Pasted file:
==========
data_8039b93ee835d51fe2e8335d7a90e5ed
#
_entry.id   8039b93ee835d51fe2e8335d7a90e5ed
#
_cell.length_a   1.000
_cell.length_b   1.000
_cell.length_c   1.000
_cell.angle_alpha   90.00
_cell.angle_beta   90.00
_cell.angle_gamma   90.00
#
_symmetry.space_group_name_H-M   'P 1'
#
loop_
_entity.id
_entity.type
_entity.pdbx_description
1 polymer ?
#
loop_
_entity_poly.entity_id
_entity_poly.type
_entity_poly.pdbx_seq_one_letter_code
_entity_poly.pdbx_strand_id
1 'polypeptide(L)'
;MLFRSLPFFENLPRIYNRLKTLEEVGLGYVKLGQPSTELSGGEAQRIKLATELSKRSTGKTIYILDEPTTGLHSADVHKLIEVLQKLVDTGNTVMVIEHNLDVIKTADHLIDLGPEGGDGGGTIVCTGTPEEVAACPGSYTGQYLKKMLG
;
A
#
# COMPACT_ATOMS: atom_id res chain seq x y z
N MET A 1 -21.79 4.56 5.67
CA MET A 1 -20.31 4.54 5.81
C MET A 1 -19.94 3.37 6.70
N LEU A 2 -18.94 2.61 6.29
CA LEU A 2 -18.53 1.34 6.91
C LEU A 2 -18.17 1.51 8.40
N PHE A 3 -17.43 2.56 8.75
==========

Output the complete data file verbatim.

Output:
data_8039b93ee835d51fe2e8335d7a90e5ed
#
_entry.id   8039b93ee835d51fe2e8335d7a90e5ed
#
_cell.length_a   1.000
_cell.length_b   1.000
_cell.length_c   1.000
_cell.angle_alpha   90.00
_cell.angle_beta   90.00
_cell.angle_gamma   90.00
#
_symmetry.space_group_name_H-M   'P 1'
#
loop_
_entity.id
_entity.type
_entity.pdbx_description
1 polymer ?
#
loop_
_entity_poly.entity_id
_entity_poly.type
_entity_poly.pdbx_seq_one_letter_code
_entity_poly.pdbx_strand_id
1 'polypeptide(L)'
;MLFRSLPFFENLPRIYNRLKTLEEVGLGYVKLGQPSTELSGGEAQRIKLATELSKRSTGKTIYILDEPTTGLHSADVHKLIEVLQKLVDTGNTVMVIEHNLDVIKTADHLIDLGPEGGDGGGTIVCTGTPEEVAACPGSYTGQYLKKMLG
;
A
#
# COMPACT_ATOMS: atom_id res chain seq x y z
N MET A 1 -21.79 4.56 5.67
CA MET A 1 -20.31 4.54 5.81
C MET A 1 -19.94 3.37 6.70
N LEU A 2 -18.94 2.61 6.29
CA LEU A 2 -18.53 1.34 6.91
C LEU A 2 -18.17 1.51 8.40
N PHE A 3 -17.43 2.56 8.75